Between March 6th and 18th, 1838, the Margaret island between Buda and Pest ceased to exist. For two weeks the whole island, a property of Archduke Joseph, the Palatine of Hungary was under water, while the moving ice-shield completely devastated it, on the 13th march. After the flood went down, replenishing works took place, clearing away almost all of the memories of the devastation. After the II. World War, the small, yellow palatine summer house was torn down, with the marble slab marking the high water mark of 1838. In the 1920s Gyula Krúdy, a known Hungarian writer described the “Seven chieftain sycamore tree”, which was broken in the icy flood, then grew 7 new branches. This tree has also disappeared since. Only one tree remained on the Margaret island, which still bear the marks of the flood, an old Horse-apple tree.
In the XVIII. Century this island was a lush meadow according to the polyhistor Matthias Bel. Later, an owner, called Mayer attempted to plant grapes, just before the island became a property of the Hungarian palatines. It became soon a favorite residence of Archduke Joseph Anton. He built his simple one storey yellow-painted summer house next to the Franciscan church ruins. Besides his duties in politics, he was often seen with his gardener, Karl Tost.
“He spent his free time on this silent island, and because he was also an enthusiastic gardener, he soon turned this weed-grown place into a magnificent park. He could spent hours with a slash-hook and a saw in his hands, trimming and grafting trees, planting flowers.”
The meadow soon became a small fairy-garden in the middle of the Danube. The Schönbrunn park in Vienna was the model for the flower beds, orchards, alleys, and real ruins. Instead of the deforested acacia trees new saplings were brought from the Alcsút castle nursery garden. Ash, sycamore, poplar, conker, linden, pine and other exotic plants, such as the mentioned Horse-apple tree (Maclura pomifera) from North America were planted in the sandy island soil. This plant is also known as Osage-orange, hedge-apple, Bois d’arc, or Bodark. The yellow fruit of the spiny branches is unfit for human consumption. This one could be at least 180 years old, its trunk was deformed back in 1838, when the icy flood destroyed the Margaret Island park.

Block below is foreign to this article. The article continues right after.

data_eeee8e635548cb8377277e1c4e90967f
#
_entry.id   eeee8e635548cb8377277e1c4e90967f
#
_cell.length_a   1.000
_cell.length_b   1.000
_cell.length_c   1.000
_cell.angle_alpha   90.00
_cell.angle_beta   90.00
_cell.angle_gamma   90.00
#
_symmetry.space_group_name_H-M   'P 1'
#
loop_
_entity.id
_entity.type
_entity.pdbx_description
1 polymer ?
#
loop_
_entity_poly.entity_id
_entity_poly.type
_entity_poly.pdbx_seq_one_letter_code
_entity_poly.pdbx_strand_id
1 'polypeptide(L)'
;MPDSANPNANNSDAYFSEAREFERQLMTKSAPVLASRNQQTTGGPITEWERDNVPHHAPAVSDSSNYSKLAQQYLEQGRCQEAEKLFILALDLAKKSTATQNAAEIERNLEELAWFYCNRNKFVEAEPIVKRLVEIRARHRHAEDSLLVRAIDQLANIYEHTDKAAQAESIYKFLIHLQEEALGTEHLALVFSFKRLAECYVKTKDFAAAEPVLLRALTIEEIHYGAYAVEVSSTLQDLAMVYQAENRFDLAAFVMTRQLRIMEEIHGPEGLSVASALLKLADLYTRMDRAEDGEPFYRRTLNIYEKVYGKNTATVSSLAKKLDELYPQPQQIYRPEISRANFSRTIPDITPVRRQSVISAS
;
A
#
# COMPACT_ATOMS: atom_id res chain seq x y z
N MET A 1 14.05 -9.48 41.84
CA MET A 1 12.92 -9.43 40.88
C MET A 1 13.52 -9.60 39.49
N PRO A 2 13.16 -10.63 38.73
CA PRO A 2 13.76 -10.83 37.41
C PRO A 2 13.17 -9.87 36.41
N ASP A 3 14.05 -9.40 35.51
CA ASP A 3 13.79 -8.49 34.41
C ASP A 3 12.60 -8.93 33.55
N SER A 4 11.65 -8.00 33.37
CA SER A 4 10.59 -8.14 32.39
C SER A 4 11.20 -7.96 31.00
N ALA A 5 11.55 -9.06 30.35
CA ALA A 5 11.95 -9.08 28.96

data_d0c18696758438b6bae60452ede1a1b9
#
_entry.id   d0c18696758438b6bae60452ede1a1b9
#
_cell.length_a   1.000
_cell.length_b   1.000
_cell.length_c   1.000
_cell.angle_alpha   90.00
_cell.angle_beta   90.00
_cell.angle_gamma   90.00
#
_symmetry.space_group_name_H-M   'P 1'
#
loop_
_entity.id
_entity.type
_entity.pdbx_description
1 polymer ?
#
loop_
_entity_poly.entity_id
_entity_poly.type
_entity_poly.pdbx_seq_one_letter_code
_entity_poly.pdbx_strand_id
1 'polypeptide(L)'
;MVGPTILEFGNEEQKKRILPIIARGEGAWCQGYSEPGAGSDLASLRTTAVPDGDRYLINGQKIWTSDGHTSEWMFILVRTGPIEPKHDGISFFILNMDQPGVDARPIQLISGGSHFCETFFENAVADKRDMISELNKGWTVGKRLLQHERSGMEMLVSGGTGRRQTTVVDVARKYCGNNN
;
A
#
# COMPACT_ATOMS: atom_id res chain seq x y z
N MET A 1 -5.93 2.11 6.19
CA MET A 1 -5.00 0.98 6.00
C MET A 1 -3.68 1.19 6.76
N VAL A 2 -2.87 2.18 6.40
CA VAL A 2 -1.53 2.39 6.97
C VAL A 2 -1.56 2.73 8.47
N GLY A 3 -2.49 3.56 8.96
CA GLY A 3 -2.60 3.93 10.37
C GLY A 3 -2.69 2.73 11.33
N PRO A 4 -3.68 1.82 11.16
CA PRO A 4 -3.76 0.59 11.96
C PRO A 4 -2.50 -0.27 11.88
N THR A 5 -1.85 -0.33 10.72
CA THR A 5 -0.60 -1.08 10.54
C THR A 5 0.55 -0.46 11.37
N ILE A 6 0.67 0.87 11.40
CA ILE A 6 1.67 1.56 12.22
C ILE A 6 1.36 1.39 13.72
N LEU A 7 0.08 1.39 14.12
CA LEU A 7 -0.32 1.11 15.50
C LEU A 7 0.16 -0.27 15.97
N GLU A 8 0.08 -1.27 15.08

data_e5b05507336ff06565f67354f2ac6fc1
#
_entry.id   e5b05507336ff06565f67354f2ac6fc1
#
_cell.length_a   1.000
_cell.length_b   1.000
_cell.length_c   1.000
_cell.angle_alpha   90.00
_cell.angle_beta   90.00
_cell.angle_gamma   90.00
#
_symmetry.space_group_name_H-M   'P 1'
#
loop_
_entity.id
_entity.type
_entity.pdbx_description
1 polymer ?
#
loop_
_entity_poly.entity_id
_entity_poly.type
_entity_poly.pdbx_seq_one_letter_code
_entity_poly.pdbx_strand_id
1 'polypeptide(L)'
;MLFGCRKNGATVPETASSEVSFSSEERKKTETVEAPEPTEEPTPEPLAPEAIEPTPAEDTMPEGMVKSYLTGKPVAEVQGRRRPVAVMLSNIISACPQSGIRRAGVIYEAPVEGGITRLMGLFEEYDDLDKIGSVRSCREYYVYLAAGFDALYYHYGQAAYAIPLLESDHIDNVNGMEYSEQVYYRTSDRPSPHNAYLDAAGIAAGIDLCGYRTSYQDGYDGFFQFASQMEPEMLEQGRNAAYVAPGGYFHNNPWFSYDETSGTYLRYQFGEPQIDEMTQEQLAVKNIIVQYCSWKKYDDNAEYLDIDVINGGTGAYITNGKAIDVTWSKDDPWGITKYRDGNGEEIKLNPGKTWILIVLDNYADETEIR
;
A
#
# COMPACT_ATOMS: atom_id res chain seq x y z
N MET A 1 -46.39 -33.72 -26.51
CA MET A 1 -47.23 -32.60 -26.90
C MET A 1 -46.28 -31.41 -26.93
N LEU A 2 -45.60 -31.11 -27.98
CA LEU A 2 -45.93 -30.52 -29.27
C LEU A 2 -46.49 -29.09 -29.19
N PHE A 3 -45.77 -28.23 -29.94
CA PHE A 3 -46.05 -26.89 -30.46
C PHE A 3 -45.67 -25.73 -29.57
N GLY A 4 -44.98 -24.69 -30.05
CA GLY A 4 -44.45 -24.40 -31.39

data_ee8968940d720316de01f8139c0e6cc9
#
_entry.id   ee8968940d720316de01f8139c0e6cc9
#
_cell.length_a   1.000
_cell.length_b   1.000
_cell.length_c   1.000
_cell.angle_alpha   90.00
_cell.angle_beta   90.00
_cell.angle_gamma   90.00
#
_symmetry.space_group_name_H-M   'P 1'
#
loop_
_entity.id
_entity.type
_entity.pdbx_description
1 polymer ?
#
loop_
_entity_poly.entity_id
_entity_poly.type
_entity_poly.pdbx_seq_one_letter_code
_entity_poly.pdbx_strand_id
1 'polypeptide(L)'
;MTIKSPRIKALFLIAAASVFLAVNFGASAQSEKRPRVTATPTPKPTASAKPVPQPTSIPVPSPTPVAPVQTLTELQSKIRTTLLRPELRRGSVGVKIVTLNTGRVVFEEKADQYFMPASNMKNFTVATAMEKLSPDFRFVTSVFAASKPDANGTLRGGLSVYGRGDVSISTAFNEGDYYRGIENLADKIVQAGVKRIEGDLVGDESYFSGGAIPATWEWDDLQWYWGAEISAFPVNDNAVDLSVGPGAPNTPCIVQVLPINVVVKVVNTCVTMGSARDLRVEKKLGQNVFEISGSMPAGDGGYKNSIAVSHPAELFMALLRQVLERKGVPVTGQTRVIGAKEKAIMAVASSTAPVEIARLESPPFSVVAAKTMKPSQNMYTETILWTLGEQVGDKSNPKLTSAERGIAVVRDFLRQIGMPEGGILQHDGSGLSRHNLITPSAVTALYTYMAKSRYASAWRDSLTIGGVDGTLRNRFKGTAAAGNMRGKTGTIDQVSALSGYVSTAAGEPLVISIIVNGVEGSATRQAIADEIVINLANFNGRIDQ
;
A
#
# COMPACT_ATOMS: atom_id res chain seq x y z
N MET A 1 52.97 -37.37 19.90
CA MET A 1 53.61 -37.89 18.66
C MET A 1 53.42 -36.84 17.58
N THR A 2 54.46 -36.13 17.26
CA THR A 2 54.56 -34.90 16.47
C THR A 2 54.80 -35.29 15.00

|The Margaret island in 1838.|
In 1838 the island’s sapling plantations had suffered greater damage. The older trees stood the ice pressure. The flood covered the mud pits with sediments, and like this leveled the bumpy surface. Some old ruins were washed out by the river flow, and a magnificent crown – possibly of king V. Stephen – was recovered by a servant. The left side of the island suffered more damage, many trees were torn-out due to the strong erosion. According to urban legends, Palatine Joseph was embittered seeing the devastation of his life-work. The restoration of the park, and the summer-house took for many years, and the island has slowly forgot the ice-flood. In 1876 and twenty years later the island was again under water, but damages were no measurable to 1838. Later the ground level was raised, and nowadays only the extreme high water threatens the facilities and wildlife.
Today this is the only memento of the 1838 flood, which destroyed Buda and Pest. If you have the chance it worth to visit this tree on the Margaret island, near the “Kisrét”. The exact position is: N 47 31,458' - E 19 2,874'.
One last request: please do not climb on the tree!